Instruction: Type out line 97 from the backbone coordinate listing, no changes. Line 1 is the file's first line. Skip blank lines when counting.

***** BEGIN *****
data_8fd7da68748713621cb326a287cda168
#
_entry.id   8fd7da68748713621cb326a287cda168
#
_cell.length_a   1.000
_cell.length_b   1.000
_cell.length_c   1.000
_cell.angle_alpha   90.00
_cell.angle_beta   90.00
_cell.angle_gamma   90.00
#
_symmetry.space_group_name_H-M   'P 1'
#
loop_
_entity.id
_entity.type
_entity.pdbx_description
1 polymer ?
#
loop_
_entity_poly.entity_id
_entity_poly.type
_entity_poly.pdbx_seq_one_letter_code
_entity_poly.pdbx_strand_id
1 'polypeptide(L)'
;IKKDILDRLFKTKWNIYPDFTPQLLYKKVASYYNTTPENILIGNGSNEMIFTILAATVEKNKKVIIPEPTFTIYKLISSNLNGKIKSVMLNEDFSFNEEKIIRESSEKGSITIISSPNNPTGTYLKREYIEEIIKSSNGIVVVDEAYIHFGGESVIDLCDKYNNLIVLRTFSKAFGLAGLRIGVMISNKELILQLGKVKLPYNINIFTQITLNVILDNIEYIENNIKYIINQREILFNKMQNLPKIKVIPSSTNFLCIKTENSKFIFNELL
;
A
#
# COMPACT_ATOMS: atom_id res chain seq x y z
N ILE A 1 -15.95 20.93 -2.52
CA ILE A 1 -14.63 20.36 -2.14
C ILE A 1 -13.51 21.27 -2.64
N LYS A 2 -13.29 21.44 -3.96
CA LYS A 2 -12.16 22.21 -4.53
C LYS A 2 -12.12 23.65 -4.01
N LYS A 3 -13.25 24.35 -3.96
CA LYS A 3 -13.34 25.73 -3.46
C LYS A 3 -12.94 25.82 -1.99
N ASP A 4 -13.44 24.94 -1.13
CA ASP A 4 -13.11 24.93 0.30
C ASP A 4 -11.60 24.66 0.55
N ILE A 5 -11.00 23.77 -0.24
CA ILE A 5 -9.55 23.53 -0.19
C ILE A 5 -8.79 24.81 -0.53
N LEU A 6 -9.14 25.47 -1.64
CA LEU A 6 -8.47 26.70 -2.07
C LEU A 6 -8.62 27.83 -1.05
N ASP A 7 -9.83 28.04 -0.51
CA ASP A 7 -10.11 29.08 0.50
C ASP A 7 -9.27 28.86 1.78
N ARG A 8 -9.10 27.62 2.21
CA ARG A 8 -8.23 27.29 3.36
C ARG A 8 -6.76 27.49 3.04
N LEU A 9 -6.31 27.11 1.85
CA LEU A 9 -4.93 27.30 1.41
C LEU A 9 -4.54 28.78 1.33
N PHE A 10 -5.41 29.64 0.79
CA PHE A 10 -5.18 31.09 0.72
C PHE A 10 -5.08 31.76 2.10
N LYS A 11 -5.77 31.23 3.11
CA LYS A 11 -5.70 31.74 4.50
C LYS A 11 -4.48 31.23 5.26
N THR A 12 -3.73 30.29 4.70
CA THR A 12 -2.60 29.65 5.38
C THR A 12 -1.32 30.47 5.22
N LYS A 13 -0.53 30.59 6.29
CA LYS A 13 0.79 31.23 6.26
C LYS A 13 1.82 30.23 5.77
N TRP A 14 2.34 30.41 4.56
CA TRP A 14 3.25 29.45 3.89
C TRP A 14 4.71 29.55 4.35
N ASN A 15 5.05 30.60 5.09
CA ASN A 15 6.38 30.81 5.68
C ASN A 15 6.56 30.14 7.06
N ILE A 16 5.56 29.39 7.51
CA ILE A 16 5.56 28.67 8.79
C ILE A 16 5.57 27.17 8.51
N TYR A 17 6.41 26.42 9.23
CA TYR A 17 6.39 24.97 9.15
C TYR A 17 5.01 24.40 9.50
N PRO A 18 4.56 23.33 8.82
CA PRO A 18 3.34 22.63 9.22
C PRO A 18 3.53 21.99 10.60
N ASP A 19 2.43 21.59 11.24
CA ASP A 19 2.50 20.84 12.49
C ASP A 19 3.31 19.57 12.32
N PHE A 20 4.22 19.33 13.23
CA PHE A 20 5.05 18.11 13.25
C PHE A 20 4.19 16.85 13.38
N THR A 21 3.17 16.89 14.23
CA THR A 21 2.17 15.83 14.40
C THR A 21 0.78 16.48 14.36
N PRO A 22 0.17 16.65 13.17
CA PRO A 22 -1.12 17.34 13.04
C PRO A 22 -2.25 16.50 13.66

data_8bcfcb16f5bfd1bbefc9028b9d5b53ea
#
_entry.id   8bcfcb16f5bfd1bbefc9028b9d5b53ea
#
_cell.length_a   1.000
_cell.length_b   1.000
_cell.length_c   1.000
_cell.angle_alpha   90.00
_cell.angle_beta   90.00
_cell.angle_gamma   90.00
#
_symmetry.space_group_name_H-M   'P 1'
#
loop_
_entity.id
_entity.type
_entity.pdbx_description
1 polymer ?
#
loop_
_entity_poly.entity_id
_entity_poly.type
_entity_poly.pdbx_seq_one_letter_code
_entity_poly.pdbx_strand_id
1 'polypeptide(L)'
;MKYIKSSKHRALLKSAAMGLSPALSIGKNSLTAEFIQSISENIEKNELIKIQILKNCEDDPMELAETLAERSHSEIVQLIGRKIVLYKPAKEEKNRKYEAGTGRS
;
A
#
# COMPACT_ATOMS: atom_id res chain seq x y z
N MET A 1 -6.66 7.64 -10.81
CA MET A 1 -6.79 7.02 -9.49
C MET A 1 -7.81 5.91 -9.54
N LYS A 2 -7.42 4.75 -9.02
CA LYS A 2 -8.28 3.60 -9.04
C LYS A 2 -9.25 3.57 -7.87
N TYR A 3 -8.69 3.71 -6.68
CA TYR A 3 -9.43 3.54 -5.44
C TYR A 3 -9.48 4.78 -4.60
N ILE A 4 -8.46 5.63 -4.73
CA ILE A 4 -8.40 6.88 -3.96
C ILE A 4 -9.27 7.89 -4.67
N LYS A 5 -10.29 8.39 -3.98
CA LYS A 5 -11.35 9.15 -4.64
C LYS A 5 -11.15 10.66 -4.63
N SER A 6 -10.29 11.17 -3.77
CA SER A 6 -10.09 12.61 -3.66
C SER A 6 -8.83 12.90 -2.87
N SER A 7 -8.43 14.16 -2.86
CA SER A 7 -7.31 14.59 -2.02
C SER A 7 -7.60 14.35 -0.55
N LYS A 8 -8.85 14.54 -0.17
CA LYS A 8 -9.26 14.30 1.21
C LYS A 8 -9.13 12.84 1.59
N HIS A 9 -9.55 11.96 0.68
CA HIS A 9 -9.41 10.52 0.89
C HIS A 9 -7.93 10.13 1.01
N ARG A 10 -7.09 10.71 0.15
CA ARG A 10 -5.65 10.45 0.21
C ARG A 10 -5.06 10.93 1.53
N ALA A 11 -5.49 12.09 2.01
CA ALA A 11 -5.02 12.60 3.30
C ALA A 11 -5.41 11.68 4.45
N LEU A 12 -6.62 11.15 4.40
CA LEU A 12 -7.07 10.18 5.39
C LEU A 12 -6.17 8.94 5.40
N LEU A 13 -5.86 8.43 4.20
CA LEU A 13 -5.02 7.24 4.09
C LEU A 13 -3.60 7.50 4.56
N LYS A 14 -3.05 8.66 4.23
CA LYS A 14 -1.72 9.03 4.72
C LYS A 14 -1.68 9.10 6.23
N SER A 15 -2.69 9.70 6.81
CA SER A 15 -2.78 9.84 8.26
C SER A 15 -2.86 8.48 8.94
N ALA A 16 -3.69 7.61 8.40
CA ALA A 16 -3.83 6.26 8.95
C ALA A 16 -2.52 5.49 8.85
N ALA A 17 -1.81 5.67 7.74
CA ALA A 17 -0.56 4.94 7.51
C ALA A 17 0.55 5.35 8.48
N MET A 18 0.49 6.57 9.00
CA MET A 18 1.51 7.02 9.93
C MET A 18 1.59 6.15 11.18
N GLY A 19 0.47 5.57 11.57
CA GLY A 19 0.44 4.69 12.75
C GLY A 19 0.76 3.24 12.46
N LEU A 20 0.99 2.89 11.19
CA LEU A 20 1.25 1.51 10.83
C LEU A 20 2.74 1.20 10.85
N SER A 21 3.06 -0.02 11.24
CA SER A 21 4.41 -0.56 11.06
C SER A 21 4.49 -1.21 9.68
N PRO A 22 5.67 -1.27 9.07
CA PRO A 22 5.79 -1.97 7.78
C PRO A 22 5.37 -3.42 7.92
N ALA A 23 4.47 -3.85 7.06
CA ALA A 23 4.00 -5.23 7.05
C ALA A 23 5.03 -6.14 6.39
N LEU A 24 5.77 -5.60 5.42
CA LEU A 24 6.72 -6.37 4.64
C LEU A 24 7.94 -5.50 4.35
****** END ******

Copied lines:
data_8bcfcb16f5bfd1bbefc9028b9d5b53ea